Saturday, December 5, 2015

Quick Solutions...
...Easy and Inexpensive Tie, Belt, and Scarf Rack

Even when you're a household of one, living in 540 square is not without its challenges. One  of the keys to living in a small space is using your limited storage space to the fullest. This project allowed me to take advantage of a small section of wall space in my clothes closet. I bought a great set of hooks at Marshalls for $5.99, but they are for hanging over a door, and as my closet has bifold doors, 'over the door' isn't an option.  Fortunately, there's an easy solution:


I started by screwing two pieces of scrap wood to the wall. I had to use two so I could 
clear the wiremold.  The total length needs to be at least 4 inches less then the width 
of the rack.


I then nailed a longer piece of 1 x 2 over the scrap wood. The total length should 
be slightly longer than the rack. For a more finished look, I used a brad nailer 
instead of screws. When warmer weather returns, I will paint the wood to match 
the wall.


I then hung the over the door rack over the strip of the wood. That's it!

Scarves, Ties, and Belts Organized and Within Easy Reach

Wednesday, May 13, 2015

What's New In The Studio?...
... Photo Blocks

Here it is mid-May and I am finally doing my first post of 2015! We all get in ruts from time to time, and the best way out of one is to try something new. Earlier in the year, I saw a couple of posts on Pinterest and Facebook of people transferring photos onto wood, and I was rather intrigued. After viewing several YouTube posts, I was both encouraged--it looked fairly easy and I really loved the effect--and discouraged--all of videos said you had to use laser prints and I print inkjet.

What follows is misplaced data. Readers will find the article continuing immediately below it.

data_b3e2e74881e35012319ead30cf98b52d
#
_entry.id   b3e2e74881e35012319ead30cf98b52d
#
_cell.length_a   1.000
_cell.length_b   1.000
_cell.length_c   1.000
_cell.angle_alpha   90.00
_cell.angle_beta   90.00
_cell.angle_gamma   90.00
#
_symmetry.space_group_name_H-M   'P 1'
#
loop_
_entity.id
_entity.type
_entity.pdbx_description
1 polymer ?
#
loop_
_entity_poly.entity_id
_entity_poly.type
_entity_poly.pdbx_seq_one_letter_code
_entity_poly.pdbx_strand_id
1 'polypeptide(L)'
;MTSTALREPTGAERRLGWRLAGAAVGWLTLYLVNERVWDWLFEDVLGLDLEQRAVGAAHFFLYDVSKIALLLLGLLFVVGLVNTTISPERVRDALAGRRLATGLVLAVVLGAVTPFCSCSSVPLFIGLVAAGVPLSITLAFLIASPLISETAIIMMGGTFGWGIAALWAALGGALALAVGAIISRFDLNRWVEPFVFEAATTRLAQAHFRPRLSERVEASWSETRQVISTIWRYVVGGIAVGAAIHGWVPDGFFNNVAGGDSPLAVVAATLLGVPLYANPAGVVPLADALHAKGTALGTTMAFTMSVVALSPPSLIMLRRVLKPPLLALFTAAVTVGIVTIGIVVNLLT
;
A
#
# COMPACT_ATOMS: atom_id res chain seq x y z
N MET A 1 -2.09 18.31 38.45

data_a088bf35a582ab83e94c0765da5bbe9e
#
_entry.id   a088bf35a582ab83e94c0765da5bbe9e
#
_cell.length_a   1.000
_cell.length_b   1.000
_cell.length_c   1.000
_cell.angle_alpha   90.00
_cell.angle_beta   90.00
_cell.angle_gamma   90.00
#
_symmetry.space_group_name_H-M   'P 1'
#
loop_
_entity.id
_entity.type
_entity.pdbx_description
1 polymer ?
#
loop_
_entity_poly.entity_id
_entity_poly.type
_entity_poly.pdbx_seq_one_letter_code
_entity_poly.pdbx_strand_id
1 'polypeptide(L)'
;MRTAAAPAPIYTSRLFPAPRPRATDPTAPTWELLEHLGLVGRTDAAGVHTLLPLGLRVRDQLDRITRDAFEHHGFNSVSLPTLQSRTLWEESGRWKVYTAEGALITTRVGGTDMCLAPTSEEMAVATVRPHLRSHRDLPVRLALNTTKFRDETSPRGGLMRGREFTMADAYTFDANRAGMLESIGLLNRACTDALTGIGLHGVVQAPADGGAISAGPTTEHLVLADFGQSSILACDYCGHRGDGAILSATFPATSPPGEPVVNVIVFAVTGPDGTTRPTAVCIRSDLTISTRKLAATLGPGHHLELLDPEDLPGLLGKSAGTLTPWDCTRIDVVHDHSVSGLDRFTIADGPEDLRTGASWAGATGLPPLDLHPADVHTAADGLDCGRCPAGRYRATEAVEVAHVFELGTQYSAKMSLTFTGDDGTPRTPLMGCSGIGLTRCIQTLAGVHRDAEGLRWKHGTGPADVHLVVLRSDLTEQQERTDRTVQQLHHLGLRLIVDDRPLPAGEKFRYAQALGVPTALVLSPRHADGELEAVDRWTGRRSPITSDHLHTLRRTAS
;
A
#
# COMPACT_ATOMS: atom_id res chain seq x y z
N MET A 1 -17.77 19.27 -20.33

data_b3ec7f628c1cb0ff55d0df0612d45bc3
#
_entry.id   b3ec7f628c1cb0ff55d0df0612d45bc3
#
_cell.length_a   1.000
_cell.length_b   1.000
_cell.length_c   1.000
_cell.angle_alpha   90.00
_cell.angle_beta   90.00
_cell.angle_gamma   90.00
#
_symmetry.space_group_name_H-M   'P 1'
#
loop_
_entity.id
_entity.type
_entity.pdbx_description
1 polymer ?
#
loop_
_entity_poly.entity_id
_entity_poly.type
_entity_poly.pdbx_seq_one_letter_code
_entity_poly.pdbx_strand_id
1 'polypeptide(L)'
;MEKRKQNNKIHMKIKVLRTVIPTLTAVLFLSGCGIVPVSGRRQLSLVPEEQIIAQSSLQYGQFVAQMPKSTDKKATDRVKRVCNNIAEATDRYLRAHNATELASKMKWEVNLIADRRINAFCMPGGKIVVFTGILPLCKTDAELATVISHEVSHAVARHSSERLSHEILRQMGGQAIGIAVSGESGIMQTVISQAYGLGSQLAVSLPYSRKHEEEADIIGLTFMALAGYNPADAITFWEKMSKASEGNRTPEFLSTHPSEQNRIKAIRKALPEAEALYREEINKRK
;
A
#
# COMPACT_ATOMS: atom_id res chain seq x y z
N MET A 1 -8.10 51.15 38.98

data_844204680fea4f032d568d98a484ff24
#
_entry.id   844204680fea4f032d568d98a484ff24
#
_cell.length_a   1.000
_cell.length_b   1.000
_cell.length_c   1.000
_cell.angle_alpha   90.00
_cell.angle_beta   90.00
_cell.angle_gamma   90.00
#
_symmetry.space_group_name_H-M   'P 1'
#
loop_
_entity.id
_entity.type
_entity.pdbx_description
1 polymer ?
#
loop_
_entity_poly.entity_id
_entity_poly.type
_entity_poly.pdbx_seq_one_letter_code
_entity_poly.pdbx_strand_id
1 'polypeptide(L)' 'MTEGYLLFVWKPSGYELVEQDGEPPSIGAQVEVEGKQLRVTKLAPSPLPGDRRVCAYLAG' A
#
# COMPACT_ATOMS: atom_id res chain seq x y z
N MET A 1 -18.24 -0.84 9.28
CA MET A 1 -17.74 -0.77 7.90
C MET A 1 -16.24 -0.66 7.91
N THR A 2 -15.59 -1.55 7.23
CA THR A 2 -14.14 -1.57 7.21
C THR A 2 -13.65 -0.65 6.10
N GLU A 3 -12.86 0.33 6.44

Being a stubborn Yankee, being told I CAN'T do something is a powerful motivator, so I decided to ignore the 'experts' and give it a go using some scrap wood and some misprinted photos that I couldn't sell but couldn't bear to throw away. A little experimentation and I was able to come up with a variety of effects that I really liked--no laser printer required.

©2015 Eric E. Paige, All Rights Reserved - Fireside Bowl, Logan Square
photo transfer on wood, 5 3/8 inches x 6 7/8 inches x 3/4 in.
As with a lot of the techniques I employee in my artwork, there is an element of unpredictability that I really love. It's like Fate is your co-creator. There are areas of the photo that don't transfer at all and places where the ink is lighter or darker. The overall effect adds a handmade quality to a photograph, turning something that can be mass produced into something that is one of a kind. The print of the Fireside Bowl was created printing from a print on plain paper. Because the paper wasn't coated and was thinner than photo paper, the ink was prone to fading during the transfer process and uneven coverage in areas where the paper wrinkled or bubbled. This particular piece had a fairly hefty coating of transfer medium, which enhanced the wrinkles and bubbles, which I think adds to the vintage feel of the piece. You can see more of my Fireside Bowl shots and learn their backstory by clicking here

©2015 Eric E. Paige, All Rights Reserved - Bicycles, Logan Square
photo transfer on cradled birch block, 5 inches x 7 inches x 1 in.
The photo of the bicycles was printed on a glossy photo paper, which made for a much more saturated transfer. This piece also had a fairly heavy coat of medium, which resulted in some uneven transfer, but again, I think it adds to the finished piece. As pleased as I was with the results, I wanted to have more control over how evenly I could apply pressure to the photo and the block. I ended up building a small press, which I will post about in the near future.

The photo of the magnolia is one of the most recent pieces and is a culmination of the different techniques. The block was coated with a color shifting interference paint that gives the lightest areas a glow that changes with the angle of the lighting.  For this piece, I used my press. Though there were still some areas of uneven coverage, the results were more consistent than with some of my earlier work. The current collection of photo blocks can be found on my website by clicking here

I've also added two collections of monoprints, but that's a story for the next blog post. Stay tuned!